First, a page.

The leaders of the Islamic Republic are frightened. They face an American national security team that knows a lot about them, and, unlike the Obama administration, strongly dislikes them.
General Michael Flynn's book was an underground hit in Farsi, and the quadrumvirate of Pompeo, Mattis, McMaster, and Kelly show no signs of wanting to pursue the shameful strategic alliance that Obama forged with Supreme Leader Ali Khamenei. On the contrary, all four stress Iran's role as chief sponsor of international terror. All four know the ayatollahs are deadly serious when they lead chants of "Death to America."
The Iranian leaders knew that they could get away with murder as long as Obama was in charge, and that Obama's administration would protect large parts of the agreements between the two countries. Yet of late, we have heard Iranian officials warning us not to make public the secret elements of the nuclear "deal." Listen to the words of Adam Kredo:
Senior Iranian officials are warning the Trump administration about disclosing secret agreements related to the nuclear deal that have long been hidden from the public by the Obama administration, according to recent comments that prompted pushback from senior sources on Capitol Hill.
Iran's warning comes on the heels of Kredo's Washington Free Beaconreport disclosing that former national security adviser Flynn had been pushed out of office partly due to his intention to release these sensitive documents to the American public.
I dare say you didn't know there were many secret parts to the "deal," did you?
It appears we've keeping Iranian secrets for them. I'm told that there are no less than seventeen of them (note to FBI: I don't have clearances). And the more we learn about them, the more bizarre the story becomes: it turns out that the documents in question are secret, but not classified. And why would that be?
Secret side deals related to the nuclear agreement remain unclassified but have been stashed in a secure location on Capitol Hill, making it difficult for staffers and lawmakers to view them. Individuals seeking to view these documents must have security clearance and are barred from taking notes or speaking about what they see.
Those secrecy rules and regs don't parse too well, in my opinion. It seems like an arrangement for material that, back when I worked at the White House on national security matters, we used to call "really secret," since classified information so often leaked. Yes, the leaking is an old story, as are the messenger boys (WaPo, NYT) for the leakers (high concentration of intel people).
We are entitled to ask for the release of the secret arrangements with Iran. If the citizens don't know what Obama/Kerry/Rhodes/Jarrett agreed to, then the whole "debate" over what Trump should do with regard to Iran is essentially meaningless.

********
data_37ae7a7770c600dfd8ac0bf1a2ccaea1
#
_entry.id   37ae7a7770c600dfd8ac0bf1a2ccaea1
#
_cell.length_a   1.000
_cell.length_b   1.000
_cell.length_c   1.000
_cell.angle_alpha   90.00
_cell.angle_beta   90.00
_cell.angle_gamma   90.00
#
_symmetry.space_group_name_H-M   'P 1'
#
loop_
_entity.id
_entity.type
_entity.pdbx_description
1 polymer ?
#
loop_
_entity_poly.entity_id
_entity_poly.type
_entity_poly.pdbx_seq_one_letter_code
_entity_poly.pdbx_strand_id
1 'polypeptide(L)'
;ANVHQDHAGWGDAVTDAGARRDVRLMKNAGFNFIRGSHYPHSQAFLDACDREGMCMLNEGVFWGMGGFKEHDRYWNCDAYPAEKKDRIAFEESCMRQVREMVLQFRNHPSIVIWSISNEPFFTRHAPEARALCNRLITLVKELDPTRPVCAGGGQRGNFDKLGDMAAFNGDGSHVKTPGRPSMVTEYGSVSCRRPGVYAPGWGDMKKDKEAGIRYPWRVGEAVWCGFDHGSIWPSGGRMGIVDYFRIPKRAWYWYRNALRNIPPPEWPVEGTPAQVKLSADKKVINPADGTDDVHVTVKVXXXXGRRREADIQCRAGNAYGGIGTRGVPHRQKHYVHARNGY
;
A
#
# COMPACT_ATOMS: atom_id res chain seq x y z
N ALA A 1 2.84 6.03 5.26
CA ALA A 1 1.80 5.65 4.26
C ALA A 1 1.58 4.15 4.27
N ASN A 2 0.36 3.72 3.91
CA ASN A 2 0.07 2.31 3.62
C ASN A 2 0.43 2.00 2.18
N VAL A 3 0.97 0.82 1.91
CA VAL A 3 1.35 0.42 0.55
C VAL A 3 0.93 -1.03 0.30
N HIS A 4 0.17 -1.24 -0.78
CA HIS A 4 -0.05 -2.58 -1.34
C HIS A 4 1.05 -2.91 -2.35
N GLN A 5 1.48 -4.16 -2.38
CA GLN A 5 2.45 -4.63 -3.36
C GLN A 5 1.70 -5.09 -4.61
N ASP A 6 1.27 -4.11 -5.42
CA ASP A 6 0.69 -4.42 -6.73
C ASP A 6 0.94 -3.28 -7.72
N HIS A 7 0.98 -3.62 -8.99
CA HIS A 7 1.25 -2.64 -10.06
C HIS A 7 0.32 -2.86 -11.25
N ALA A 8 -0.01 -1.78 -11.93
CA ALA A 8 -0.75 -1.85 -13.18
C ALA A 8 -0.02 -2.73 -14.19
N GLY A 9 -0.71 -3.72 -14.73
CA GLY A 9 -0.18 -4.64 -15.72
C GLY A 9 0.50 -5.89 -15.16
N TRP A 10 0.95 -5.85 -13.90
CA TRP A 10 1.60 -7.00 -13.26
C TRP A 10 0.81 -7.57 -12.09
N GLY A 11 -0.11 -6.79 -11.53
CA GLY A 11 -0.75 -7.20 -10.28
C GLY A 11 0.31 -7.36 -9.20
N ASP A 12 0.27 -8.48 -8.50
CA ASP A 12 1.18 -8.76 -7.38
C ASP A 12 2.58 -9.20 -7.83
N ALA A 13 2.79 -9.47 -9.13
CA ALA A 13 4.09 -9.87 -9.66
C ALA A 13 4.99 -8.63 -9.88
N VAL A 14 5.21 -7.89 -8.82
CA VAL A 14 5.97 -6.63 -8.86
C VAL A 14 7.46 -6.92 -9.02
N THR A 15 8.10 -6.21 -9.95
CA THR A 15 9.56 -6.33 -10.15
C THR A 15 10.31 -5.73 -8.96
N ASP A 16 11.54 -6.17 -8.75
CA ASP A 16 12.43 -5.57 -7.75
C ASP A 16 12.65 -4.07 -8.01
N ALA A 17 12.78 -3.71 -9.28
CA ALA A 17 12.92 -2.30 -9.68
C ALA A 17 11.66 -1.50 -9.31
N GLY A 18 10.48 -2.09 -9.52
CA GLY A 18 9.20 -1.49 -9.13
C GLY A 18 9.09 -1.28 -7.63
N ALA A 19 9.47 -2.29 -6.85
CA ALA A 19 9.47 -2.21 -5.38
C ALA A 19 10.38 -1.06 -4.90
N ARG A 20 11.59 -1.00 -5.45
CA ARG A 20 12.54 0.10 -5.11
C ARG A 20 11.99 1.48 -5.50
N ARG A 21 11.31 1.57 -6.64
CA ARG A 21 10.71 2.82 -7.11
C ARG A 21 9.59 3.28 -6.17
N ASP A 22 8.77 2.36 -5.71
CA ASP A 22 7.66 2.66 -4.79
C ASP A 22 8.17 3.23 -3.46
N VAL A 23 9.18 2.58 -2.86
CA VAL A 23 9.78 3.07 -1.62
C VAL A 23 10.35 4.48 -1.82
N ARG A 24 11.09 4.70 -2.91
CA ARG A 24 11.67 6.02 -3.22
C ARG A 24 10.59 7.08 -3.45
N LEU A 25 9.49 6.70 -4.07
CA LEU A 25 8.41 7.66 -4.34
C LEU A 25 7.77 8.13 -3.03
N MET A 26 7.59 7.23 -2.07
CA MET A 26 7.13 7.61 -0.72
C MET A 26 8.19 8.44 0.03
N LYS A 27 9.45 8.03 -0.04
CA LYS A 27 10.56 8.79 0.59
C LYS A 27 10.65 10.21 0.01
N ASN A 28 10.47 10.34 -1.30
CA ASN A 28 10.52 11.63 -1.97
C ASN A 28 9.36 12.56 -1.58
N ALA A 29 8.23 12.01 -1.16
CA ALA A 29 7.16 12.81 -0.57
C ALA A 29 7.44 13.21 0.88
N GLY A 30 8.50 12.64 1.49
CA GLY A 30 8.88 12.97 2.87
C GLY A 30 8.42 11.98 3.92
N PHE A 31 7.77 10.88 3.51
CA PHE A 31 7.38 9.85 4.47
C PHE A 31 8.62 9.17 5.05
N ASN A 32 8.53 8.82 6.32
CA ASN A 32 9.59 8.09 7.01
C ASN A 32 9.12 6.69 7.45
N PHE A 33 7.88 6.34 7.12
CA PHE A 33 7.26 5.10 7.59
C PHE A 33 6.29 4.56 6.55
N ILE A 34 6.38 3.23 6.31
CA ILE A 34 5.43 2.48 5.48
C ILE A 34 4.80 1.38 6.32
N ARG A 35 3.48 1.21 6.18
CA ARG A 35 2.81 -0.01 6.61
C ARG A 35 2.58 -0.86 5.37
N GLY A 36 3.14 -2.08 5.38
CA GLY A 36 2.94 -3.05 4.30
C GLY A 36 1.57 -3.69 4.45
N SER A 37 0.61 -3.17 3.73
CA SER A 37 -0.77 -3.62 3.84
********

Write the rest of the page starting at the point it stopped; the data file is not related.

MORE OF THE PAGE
The Iranians don't want us to know what's in the secret-but-unclassified documents, and the Obama crowd's apparent agreement -- as usual -- with Iran on this issue underlines the importance of making them public.
I keep hearing that Trump's National Security Council wants to release many important documents about which we have an urgent right to know, like the captured bin Laden stash. I hope my sources are right. We also need to know a lot more about Obama's secret diplomacy with the ayatollahs -- particularly the role played by Valerie Jarrett, the ex-president's new housemate.
While we're on the subject of Iranian nukes, have a look at a terrific article published in Israel about the joint Iranian-North Korean nuclear weapons project. You'll get a very valuable timeline and a careful analysis, which the authors summarize this way:
Iran is steadily making progress towards a nuclear weapon and is doing so via North Korea. Iran is unwilling to submit to a years-long freeze of its military nuclear program as stipulated by the July 2015 Vienna Nuclear Deal. North Korea is ready and able to provide a clandestine means of circumventing the deal, which would allow the Iranians to covertly advance that nuclear program. At the same time, Iran is likely assisting in the upgrading of certain North Korean strategic capacities.
I wonder if there are clues to the Iranian covert program, with or without the North Koreans, in those documents stashed away in the Capitol Building. By now, the excellent people that Mike Flynn put in charge of Middle Eastern and intelligence issues probably know a lot about that stash, and my guess is they'd be very happy to make it all public.
With all the excitement about Russian secrets, it's time to look carefully at Iranian schemes.
Dr. Michael Ledeen is the Freedom Scholar at the Foundation for Defense of Democracies. He is also a contributing editor at National Review Online. Previously, he served as a consultant to the National Security Council, the State Department, and the Defense Department. He has also served as a special adviser to the Secretary of State. He holds a Ph.D. in modern European history and philosophy from the University of Wisconsin, and has taught at Washington University in St. Louis and the University of Rome.
Dr. Ledeen regularly appears on Fox News, and on a variety of radio talk shows. He has been on PBS's NewsHour and CNN's Larry King Live, among others, and regularly contributes to the Wall Street Journal and to National Review Online. He has a blog on Pajamasmedia.com.
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